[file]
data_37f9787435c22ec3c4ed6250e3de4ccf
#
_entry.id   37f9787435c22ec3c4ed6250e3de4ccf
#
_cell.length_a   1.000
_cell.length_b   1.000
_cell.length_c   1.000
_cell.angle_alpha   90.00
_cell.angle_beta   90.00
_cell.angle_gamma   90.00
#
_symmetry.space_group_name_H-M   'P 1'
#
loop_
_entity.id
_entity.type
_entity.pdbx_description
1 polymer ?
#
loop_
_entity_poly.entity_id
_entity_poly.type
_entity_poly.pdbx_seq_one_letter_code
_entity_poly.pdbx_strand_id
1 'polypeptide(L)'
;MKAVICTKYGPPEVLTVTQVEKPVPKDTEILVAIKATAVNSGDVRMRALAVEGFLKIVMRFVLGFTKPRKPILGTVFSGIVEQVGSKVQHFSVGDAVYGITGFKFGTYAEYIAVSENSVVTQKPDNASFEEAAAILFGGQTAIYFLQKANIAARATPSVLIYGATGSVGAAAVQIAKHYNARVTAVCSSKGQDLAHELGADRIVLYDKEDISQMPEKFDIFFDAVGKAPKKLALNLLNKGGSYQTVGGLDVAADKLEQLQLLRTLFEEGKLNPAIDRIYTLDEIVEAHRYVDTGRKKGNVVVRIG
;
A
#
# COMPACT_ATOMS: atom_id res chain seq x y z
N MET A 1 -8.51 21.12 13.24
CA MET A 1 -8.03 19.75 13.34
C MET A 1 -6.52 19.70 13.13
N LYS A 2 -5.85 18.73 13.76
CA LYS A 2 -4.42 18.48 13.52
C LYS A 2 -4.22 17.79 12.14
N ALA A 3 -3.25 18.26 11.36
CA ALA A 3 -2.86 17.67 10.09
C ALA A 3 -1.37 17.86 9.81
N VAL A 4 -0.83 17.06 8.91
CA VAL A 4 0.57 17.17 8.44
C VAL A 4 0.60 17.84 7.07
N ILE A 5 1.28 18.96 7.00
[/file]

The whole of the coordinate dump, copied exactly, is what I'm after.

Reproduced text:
data_37f9787435c22ec3c4ed6250e3de4ccf
#
_entry.id   37f9787435c22ec3c4ed6250e3de4ccf
#
_cell.length_a   1.000
_cell.length_b   1.000
_cell.length_c   1.000
_cell.angle_alpha   90.00
_cell.angle_beta   90.00
_cell.angle_gamma   90.00
#
_symmetry.space_group_name_H-M   'P 1'
#
loop_
_entity.id
_entity.type
_entity.pdbx_description
1 polymer ?
#
loop_
_entity_poly.entity_id
_entity_poly.type
_entity_poly.pdbx_seq_one_letter_code
_entity_poly.pdbx_strand_id
1 'polypeptide(L)'
;MKAVICTKYGPPEVLTVTQVEKPVPKDTEILVAIKATAVNSGDVRMRALAVEGFLKIVMRFVLGFTKPRKPILGTVFSGIVEQVGSKVQHFSVGDAVYGITGFKFGTYAEYIAVSENSVVTQKPDNASFEEAAAILFGGQTAIYFLQKANIAARATPSVLIYGATGSVGAAAVQIAKHYNARVTAVCSSKGQDLAHELGADRIVLYDKEDISQMPEKFDIFFDAVGKAPKKLALNLLNKGGSYQTVGGLDVAADKLEQLQLLRTLFEEGKLNPAIDRIYTLDEIVEAHRYVDTGRKKGNVVVRIG
;
A
#
# COMPACT_ATOMS: atom_id res chain seq x y z
N MET A 1 -8.51 21.12 13.24
CA MET A 1 -8.03 19.75 13.34
C MET A 1 -6.52 19.70 13.13
N LYS A 2 -5.85 18.73 13.76
CA LYS A 2 -4.42 18.48 13.52
C LYS A 2 -4.22 17.79 12.14
N ALA A 3 -3.25 18.26 11.36
CA ALA A 3 -2.86 17.67 10.09
C ALA A 3 -1.37 17.86 9.81
N VAL A 4 -0.83 17.06 8.91
CA VAL A 4 0.57 17.17 8.44
C VAL A 4 0.60 17.84 7.07
N ILE A 5 1.28 18.96 7.00